Salad Days: 5 Summer Salad Recipes

Cool and green, warm and earthy, sweet and tender—there's a salad for every summer's day.

| July/August 2003

  • Left: Fusion bread salad with tofu and edamame—a union of soy, bread, and delicious herbs. Middle: Herbed three-bean salad—a remix on an old favorite.
    Photo By Joe Coca
  • Bottom: Tabbouleh with mint, pinenuts and currants. Top: This fruit salad can be made year round with whatever fruit is in season.
    Photo By Joe Coca
  • If you prefer a sour cream dressing for the cucumber salad, use a generous half-cup instead of the oil, and add just enough vinegar to give it a little zing.
    Photo By Joe Coca

When is slow food fast? When it’s summertime and fresh vegetables and herbs are abundant, the garden beckons more compellingly than the kitchen, and raw rules the day. The two main-dish salads shown here are each a meal in themselves, or together, the center of a festive buffet. The accompaniments are equally fresh and simple: old-fashioned three-bean salad with a green twist, marinated cukes, and a mélange of seasonal fruit, mellowed with an intriguing vanilla-lime syrup.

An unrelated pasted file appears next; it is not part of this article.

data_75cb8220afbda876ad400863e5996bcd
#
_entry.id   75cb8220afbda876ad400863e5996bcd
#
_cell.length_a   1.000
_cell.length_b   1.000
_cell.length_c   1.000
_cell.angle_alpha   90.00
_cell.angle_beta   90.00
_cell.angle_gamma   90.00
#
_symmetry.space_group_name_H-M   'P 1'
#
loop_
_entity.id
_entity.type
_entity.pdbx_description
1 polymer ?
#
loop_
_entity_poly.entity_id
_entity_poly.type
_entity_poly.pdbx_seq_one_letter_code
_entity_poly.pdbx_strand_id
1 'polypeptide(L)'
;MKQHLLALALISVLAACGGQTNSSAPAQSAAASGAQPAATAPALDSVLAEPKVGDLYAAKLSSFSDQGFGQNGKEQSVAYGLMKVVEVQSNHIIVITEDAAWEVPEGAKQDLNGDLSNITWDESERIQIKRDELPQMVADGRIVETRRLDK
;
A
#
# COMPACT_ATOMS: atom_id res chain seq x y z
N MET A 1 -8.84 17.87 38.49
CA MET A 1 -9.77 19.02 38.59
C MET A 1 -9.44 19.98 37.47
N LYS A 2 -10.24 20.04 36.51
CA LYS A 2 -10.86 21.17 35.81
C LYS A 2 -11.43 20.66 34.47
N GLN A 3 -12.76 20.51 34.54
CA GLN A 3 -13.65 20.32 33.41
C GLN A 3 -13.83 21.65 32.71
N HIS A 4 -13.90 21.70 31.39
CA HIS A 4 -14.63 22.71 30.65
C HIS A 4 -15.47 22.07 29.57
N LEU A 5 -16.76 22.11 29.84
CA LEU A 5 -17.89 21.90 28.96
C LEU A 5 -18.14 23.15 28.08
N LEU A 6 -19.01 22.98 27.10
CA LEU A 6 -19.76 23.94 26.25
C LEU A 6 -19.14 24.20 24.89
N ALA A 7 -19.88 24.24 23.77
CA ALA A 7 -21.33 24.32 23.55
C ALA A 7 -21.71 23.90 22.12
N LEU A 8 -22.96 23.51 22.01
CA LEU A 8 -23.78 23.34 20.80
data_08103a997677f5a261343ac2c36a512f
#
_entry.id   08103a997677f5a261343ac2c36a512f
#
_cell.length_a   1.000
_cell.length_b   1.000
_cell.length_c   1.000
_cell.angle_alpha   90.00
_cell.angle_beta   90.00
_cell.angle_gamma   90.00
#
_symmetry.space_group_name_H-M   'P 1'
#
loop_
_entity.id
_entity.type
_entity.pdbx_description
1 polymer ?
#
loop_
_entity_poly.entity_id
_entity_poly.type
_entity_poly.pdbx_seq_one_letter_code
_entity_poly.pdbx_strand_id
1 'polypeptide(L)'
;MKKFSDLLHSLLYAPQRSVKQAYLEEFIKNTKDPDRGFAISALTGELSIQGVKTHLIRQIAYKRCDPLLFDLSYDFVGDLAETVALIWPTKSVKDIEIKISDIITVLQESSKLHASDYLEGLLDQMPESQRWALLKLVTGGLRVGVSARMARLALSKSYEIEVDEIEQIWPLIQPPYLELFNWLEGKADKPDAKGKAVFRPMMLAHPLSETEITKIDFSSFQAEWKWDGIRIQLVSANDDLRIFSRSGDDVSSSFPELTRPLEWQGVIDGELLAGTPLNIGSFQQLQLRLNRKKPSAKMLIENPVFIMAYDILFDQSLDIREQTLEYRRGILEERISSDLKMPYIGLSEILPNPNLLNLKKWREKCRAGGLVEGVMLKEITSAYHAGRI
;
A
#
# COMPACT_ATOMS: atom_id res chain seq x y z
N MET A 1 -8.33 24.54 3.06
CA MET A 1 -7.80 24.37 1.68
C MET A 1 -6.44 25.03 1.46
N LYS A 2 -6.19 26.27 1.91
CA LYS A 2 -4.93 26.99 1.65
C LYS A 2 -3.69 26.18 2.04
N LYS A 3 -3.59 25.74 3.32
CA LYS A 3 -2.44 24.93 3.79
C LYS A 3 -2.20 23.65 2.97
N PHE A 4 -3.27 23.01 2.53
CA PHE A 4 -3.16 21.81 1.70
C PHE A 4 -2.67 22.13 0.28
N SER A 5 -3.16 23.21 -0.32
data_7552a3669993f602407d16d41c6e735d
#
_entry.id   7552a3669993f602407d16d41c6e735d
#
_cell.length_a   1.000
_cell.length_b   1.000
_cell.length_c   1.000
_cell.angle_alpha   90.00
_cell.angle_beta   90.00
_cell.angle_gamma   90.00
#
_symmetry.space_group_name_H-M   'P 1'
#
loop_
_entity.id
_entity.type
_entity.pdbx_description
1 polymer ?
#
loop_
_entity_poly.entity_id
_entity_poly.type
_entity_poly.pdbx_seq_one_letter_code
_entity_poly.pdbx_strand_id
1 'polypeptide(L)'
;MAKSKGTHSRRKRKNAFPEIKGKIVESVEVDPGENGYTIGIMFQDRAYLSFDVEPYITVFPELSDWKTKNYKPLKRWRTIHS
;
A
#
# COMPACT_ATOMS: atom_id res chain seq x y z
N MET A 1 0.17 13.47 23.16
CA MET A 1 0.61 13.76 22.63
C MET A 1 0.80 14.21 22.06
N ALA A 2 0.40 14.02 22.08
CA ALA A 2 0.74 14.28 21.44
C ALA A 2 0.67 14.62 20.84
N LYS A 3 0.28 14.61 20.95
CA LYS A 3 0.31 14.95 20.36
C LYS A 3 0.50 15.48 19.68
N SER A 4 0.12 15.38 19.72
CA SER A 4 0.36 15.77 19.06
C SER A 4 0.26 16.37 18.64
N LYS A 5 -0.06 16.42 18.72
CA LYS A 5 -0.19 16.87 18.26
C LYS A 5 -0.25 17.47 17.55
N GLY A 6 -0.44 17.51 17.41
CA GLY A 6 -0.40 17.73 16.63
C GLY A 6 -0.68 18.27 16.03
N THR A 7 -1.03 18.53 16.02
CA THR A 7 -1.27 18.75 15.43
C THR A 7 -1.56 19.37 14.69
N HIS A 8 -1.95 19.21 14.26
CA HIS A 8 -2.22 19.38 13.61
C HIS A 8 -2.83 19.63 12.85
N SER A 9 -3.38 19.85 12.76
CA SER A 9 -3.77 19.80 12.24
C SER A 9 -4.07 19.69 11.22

These are the kind of make-ahead recipes that keep the kitchen cool and the cook collected. You can streamline preparation by whisking up a basic vinaigrette of oil, vinegar, salt, and pepper to be modified with different herbal flavorings for each salad, and consolidate the chopping of onion, garlic, and other ingredients that turn up more than once. Tofu, green soybeans (edamame), and whole grains provide plenty of complementary protein; add a chunk of sharp cheese with crusty bread, and you have a hearty, full meal.

These recipes are written for the judicious use of convenience foods such as canned beans and shelled edamame. Of course you can start from scratch. But you don’t have to.

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